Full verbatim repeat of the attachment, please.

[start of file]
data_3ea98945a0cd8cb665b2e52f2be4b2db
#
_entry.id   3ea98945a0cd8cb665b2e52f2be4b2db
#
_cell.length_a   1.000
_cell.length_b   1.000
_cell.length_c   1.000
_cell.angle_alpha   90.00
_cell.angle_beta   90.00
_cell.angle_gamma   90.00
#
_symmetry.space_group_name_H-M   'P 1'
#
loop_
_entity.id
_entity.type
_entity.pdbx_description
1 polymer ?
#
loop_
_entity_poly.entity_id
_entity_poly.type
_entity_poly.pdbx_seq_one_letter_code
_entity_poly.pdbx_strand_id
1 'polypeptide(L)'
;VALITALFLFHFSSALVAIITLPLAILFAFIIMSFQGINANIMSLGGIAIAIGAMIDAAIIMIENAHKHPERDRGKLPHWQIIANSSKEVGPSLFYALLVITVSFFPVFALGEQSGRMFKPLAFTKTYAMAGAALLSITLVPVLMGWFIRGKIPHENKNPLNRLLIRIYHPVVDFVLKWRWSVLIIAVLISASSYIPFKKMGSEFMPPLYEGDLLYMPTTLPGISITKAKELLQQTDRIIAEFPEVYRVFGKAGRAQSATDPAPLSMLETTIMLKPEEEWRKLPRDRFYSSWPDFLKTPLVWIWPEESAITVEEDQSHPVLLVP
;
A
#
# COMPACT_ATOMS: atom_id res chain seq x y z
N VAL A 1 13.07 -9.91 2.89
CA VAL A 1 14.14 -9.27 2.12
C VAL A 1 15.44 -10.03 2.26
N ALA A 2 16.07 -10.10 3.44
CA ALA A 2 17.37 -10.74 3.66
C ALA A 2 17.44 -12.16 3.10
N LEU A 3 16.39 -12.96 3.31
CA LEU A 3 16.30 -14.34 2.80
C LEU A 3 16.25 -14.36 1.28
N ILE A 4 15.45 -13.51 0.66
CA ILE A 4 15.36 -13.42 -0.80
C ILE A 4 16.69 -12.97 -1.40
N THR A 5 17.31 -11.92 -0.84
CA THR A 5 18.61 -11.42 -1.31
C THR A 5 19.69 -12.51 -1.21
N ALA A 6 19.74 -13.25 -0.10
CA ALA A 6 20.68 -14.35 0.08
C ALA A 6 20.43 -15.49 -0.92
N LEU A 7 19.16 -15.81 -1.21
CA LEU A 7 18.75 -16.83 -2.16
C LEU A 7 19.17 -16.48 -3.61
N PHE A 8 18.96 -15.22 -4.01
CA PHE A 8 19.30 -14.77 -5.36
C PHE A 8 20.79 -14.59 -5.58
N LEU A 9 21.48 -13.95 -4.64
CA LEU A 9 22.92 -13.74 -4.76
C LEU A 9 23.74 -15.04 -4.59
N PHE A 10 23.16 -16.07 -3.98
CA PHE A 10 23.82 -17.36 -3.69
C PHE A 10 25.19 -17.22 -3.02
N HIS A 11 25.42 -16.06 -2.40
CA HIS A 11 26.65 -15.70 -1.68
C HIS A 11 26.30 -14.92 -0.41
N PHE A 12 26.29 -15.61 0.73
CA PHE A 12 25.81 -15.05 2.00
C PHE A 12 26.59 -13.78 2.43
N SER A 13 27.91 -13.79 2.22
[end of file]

data_3ea98945a0cd8cb665b2e52f2be4b2db
#
_entry.id   3ea98945a0cd8cb665b2e52f2be4b2db
#
_cell.length_a   1.000
_cell.length_b   1.000
_cell.length_c   1.000
_cell.angle_alpha   90.00
_cell.angle_beta   90.00
_cell.angle_gamma   90.00
#
_symmetry.space_group_name_H-M   'P 1'
#
loop_
_entity.id
_entity.type
_entity.pdbx_description
1 polymer ?
#
loop_
_entity_poly.entity_id
_entity_poly.type
_entity_poly.pdbx_seq_one_letter_code
_entity_poly.pdbx_strand_id
1 'polypeptide(L)'
;VALITALFLFHFSSALVAIITLPLAILFAFIIMSFQGINANIMSLGGIAIAIGAMIDAAIIMIENAHKHPERDRGKLPHWQIIANSSKEVGPSLFYALLVITVSFFPVFALGEQSGRMFKPLAFTKTYAMAGAALLSITLVPVLMGWFIRGKIPHENKNPLNRLLIRIYHPVVDFVLKWRWSVLIIAVLISASSYIPFKKMGSEFMPPLYEGDLLYMPTTLPGISITKAKELLQQTDRIIAEFPEVYRVFGKAGRAQSATDPAPLSMLETTIMLKPEEEWRKLPRDRFYSSWPDFLKTPLVWIWPEESAITVEEDQSHPVLLVP
;
A
#
# COMPACT_ATOMS: atom_id res chain seq x y z
N VAL A 1 13.07 -9.91 2.89
CA VAL A 1 14.14 -9.27 2.12
C VAL A 1 15.44 -10.03 2.26
N ALA A 2 16.07 -10.10 3.44
CA ALA A 2 17.37 -10.74 3.66
C ALA A 2 17.44 -12.16 3.10
N LEU A 3 16.39 -12.96 3.31
CA LEU A 3 16.30 -14.34 2.80
C LEU A 3 16.25 -14.36 1.28
N ILE A 4 15.45 -13.51 0.66
CA ILE A 4 15.36 -13.42 -0.80
C ILE A 4 16.69 -12.97 -1.40
N THR A 5 17.31 -11.92 -0.84
CA THR A 5 18.61 -11.42 -1.31
C THR A 5 19.69 -12.51 -1.21
N ALA A 6 19.74 -13.25 -0.10
CA ALA A 6 20.68 -14.35 0.08
C ALA A 6 20.43 -15.49 -0.92
N LEU A 7 19.16 -15.81 -1.21
CA LEU A 7 18.75 -16.83 -2.16
C LEU A 7 19.17 -16.48 -3.61
N PHE A 8 18.96 -15.22 -4.01
CA PHE A 8 19.30 -14.77 -5.36
C PHE A 8 20.79 -14.59 -5.58
N LEU A 9 21.48 -13.95 -4.64
CA LEU A 9 22.92 -13.74 -4.76
C LEU A 9 23.74 -15.04 -4.59
N PHE A 10 23.16 -16.07 -3.98
CA PHE A 10 23.82 -17.36 -3.69
C PHE A 10 25.19 -17.22 -3.02
N HIS A 11 25.42 -16.06 -2.40
CA HIS A 11 26.65 -15.70 -1.68
C HIS A 11 26.30 -14.92 -0.41
N PHE A 12 26.29 -15.61 0.73
CA PHE A 12 25.81 -15.05 2.00
C PHE A 12 26.59 -13.78 2.43
N SER A 13 27.91 -13.79 2.22